Home » The Mexican Peso experiences a sharp decline amidst geopolitical tensions and hawkish remarks from the Federal Reserve.

The Mexican Peso experiences a sharp decline amidst geopolitical tensions and hawkish remarks from the Federal Reserve.

by FX BrokerNews
  • The Mexican Peso is encountering a significant downturn amid escalating geopolitical tensions and cautious sentiments fueled by hawkish remarks from Boston Fed’s Susan Collins.
  • Concerns over a potential Iranian attack on Israel are prompting investors to seek refuge in safe-haven assets.
  • Additionally, Susan Collins’ revision of rate cut expectations indicates a prudent stance towards monetary easing, further influencing market sentiment.

On Friday, the Mexican Peso experiences a sharp decline against the US Dollar, driven by a risk-off sentiment fueled by speculation surrounding a potential Iranian attack on Israel over the weekend. Additionally, surprisingly hawkish remarks from Boston Federal Reserve President Susan Collins contribute to the downturn, impacting the emerging market currency and potentially leading to weekly losses. The USD/MXN pair trades at 16.68, having reached a daily low of 16.40, reflecting a 1.50% increase.

US equities are witnessing a decline as market sentiment deteriorates. Reports from CBS News indicate Israel’s preparedness for a potential direct attack from Iran in retaliation for a recent strike that resulted in the death of seven Iranian military officers.

Furthermore, Susan Collins of the Boston Fed suggests that, given the latest inflation data, she anticipates the Federal Reserve (Fed) to delay its initial rate cut compared to previous expectations. She also mentions a projection of two rate cuts for the year, contrary to the three projected in the Federal Open Market Committee (FOMC) Summary of Economic Projections (SEP).

Daily digest market movers: Mexican Peso falls on risk aversion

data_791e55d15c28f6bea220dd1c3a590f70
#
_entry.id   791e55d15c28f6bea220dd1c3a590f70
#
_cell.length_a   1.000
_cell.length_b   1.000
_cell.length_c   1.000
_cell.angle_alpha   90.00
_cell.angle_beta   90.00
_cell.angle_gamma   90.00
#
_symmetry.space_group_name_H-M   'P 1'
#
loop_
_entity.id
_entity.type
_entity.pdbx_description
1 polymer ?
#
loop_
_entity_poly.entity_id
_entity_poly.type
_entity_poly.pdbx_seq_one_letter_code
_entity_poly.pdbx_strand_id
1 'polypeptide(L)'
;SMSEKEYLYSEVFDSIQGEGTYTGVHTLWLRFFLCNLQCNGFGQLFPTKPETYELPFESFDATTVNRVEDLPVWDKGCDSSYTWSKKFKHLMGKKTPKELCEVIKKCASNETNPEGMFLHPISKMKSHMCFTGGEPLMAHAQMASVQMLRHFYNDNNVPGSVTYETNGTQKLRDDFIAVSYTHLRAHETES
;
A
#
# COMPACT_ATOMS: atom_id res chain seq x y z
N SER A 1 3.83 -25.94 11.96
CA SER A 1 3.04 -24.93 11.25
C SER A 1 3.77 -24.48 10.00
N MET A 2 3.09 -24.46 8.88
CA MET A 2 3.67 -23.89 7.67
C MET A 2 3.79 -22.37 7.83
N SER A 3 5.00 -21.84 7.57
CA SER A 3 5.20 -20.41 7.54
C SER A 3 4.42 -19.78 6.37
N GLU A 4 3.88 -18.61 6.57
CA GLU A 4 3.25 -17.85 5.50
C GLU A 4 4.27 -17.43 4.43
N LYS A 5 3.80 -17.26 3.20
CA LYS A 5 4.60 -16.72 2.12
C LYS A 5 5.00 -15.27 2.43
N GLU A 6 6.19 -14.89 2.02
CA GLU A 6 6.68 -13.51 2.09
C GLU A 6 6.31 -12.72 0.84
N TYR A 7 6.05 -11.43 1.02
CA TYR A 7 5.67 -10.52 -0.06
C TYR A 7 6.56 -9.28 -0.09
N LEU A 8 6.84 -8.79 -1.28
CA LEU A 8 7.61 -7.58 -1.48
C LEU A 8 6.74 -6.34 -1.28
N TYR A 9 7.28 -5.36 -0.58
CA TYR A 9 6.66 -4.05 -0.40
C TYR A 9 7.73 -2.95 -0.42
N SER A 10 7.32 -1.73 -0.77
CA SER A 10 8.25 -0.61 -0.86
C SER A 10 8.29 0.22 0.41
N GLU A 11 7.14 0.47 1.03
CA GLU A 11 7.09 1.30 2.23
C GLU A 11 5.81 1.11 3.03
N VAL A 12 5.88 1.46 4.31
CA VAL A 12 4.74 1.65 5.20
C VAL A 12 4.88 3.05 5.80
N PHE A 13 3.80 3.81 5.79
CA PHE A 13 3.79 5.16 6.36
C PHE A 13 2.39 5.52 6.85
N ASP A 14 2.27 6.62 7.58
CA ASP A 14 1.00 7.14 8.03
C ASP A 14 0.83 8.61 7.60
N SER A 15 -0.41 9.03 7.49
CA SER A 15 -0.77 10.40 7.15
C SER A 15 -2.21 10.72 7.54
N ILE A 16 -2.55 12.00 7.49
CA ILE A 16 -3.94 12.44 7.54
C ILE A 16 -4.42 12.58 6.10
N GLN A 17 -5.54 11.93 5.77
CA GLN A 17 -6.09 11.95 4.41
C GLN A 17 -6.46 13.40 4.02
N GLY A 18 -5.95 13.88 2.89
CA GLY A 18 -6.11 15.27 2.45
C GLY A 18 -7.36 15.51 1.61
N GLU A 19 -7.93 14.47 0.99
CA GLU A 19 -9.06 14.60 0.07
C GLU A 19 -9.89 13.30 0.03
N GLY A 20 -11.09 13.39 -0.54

• According to CBS News, two US officials indicated that a significant Iranian attack on Israel was anticipated as early as Friday, potentially involving over 100 drones and numerous missiles targeting military installations within the country.
  • Meanwhile, the University of Michigan’s preliminary April Consumer Sentiment index declined to 77.9, falling short of the anticipated 79.0. Inflation expectations for the upcoming year rose to 3.1% from previous forecasts and a prior reading of 2.9%. Over a five-year period, expectations increased from 2.8% to 3.0%.
  • In Mexico, economic data releases were limited on Friday, although significant information emerged earlier in the week. On Tuesday, Mexico’s Consumer Price Index (CPI) continued its trend of disinflation, with both overall and core CPI decelerating on a monthly and yearly basis. This aligns with the Bank of Mexico’s (Banxico) decision to lower interest rates on March 21, despite the yearly CPI slightly surpassing expectations.
  • Additionally, on Thursday, Mexico’s Industrial Production contracted by 0.1% month-on-month in February, falling short of the anticipated 0.3% growth. However, it registered a 3.3% increase over the twelve-month period ending in February, narrowly missing forecasts.
  • Across the border, the United States released inflation data. Wednesday’s Consumer Price Index (CPI) figures showed higher-than-expected inflation, while the core CPI, excluding food and energy, remained stable compared to February. On Thursday, the Producer Price Index (PPI), representing prices paid by producers, declined both monthly and annually from the previous month.
  • Moreover, initial jobless claims for the week ending April 6 were 211,000, below the expected 215,000 and the previous week’s 222,000.
  • Considering this data, along with Wednesday’s inflation report revealing a 0.4% monthly increase in CPI and a 3.5% yearly rise, traders are anticipating two rate cuts by the Federal Reserve in 2024. Data from the Chicago Board of Trade suggests that the fed funds rate is projected to conclude the year at 4.92%.

Technical analysis: Mexican Peso succumbs to the Greenback, USD/MXN rallies toward 16.60s

Despite a recent uptick towards the 16.70 level, the USD/MXN pair maintains a downward bias. While buyers have pushed the exchange rate higher, reclaiming the 50-day Simple Moving Average (SMA) at 16.82 is essential to potentially challenge the 17.00 level. Subsequently, breaking above these levels could lead to a test of the 200-day SMA at 17.16, followed by a target of the psychological barrier at 17.50.

Conversely, if the USD/MXN pair drops below 16.50, it may open the door to testing the October 2015 low of 16.32 before revisiting the year-to-date (YTD) low of 16.25.

Copyright ©2024 | All Rights Reserved.